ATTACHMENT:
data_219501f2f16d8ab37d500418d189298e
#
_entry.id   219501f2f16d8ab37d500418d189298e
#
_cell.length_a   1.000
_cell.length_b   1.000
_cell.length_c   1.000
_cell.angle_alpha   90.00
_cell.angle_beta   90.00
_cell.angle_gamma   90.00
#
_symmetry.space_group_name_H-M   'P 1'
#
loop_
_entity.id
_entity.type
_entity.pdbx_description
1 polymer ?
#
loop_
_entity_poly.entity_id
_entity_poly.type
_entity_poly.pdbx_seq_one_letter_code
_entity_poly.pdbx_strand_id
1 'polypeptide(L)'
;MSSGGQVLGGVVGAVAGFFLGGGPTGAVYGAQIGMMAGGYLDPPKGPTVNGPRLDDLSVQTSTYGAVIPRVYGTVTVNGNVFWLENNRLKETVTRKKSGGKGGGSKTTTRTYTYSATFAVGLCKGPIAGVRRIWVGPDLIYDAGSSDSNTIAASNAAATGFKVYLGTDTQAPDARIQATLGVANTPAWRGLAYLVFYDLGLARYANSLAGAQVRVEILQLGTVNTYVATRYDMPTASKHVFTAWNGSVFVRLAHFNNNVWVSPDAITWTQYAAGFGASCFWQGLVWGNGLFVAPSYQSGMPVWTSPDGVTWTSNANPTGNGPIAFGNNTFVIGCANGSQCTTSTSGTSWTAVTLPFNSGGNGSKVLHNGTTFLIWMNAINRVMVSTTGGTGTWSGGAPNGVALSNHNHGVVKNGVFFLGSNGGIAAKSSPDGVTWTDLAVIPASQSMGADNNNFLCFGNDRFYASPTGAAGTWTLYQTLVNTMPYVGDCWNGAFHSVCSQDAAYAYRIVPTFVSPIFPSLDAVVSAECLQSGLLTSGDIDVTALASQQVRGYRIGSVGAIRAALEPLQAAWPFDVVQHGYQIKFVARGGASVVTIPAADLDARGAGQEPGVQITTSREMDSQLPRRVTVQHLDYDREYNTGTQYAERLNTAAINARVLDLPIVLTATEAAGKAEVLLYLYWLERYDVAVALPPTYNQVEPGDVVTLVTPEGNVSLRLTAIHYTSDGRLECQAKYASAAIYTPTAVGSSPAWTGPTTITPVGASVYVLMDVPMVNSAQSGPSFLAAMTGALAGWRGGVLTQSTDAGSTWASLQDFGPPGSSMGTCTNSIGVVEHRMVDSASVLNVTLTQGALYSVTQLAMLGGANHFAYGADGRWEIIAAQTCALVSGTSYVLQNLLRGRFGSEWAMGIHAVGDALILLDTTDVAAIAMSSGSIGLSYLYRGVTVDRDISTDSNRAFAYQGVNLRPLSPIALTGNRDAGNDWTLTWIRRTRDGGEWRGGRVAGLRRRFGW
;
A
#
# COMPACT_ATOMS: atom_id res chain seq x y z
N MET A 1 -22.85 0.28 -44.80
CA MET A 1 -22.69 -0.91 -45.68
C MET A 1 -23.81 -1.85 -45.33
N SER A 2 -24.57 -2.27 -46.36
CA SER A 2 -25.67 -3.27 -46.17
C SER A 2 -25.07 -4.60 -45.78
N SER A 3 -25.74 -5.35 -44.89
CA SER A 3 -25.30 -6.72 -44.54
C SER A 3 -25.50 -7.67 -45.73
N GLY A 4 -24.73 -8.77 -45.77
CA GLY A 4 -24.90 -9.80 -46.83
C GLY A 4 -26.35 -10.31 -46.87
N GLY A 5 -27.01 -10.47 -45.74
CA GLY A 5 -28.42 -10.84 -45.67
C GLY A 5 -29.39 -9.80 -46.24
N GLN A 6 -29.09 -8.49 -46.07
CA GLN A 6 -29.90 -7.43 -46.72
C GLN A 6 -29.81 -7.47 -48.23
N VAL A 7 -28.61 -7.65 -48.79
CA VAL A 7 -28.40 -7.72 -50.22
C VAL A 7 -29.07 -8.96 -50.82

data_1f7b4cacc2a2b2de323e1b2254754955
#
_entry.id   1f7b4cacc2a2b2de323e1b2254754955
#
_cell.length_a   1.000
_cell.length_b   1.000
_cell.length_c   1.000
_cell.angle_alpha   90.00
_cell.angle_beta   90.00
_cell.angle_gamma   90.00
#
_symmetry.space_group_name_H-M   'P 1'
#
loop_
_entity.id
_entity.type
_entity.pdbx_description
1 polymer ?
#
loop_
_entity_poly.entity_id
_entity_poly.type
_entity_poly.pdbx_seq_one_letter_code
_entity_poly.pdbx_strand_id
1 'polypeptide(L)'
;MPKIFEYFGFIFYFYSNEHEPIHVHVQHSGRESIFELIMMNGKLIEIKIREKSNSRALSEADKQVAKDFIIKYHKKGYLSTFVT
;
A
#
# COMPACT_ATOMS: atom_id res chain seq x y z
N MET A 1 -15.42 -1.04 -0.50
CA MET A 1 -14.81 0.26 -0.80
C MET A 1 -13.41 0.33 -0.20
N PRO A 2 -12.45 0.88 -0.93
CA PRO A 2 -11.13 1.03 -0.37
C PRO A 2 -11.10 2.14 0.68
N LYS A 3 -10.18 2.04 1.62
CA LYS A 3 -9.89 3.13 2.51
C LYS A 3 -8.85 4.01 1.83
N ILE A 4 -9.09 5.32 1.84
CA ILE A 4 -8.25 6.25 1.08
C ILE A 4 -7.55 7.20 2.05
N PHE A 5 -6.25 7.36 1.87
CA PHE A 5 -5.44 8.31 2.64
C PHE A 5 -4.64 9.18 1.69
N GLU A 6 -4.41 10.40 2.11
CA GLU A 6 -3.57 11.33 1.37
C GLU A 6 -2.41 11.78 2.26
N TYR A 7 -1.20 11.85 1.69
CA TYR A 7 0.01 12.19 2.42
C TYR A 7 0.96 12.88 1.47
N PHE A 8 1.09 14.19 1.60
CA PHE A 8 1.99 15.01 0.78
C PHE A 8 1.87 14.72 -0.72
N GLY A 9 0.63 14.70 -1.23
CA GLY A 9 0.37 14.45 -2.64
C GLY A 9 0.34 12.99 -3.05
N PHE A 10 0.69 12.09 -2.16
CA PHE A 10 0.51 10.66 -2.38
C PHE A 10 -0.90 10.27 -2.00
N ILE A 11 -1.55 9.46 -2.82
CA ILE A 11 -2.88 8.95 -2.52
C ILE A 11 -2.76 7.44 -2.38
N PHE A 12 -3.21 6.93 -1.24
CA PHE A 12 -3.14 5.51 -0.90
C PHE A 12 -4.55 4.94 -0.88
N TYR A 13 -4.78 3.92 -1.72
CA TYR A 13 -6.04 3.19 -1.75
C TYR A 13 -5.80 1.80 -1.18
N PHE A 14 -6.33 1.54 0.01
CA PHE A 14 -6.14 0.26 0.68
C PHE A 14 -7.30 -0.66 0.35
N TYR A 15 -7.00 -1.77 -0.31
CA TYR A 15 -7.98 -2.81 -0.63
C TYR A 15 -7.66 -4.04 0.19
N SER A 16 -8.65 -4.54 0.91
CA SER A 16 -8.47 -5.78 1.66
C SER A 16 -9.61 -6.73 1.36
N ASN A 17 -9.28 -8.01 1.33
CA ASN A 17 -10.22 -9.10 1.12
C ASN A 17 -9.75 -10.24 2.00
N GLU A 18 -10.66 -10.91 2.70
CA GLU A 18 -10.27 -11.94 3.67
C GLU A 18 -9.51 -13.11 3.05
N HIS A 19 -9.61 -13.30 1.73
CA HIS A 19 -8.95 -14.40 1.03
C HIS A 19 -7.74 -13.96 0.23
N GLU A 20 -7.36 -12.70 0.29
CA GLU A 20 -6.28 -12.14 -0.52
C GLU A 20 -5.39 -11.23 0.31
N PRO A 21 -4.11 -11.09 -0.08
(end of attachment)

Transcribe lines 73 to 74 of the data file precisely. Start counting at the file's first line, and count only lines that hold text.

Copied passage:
_entity_poly.type
_entity_poly.pdbx_seq_one_letter_code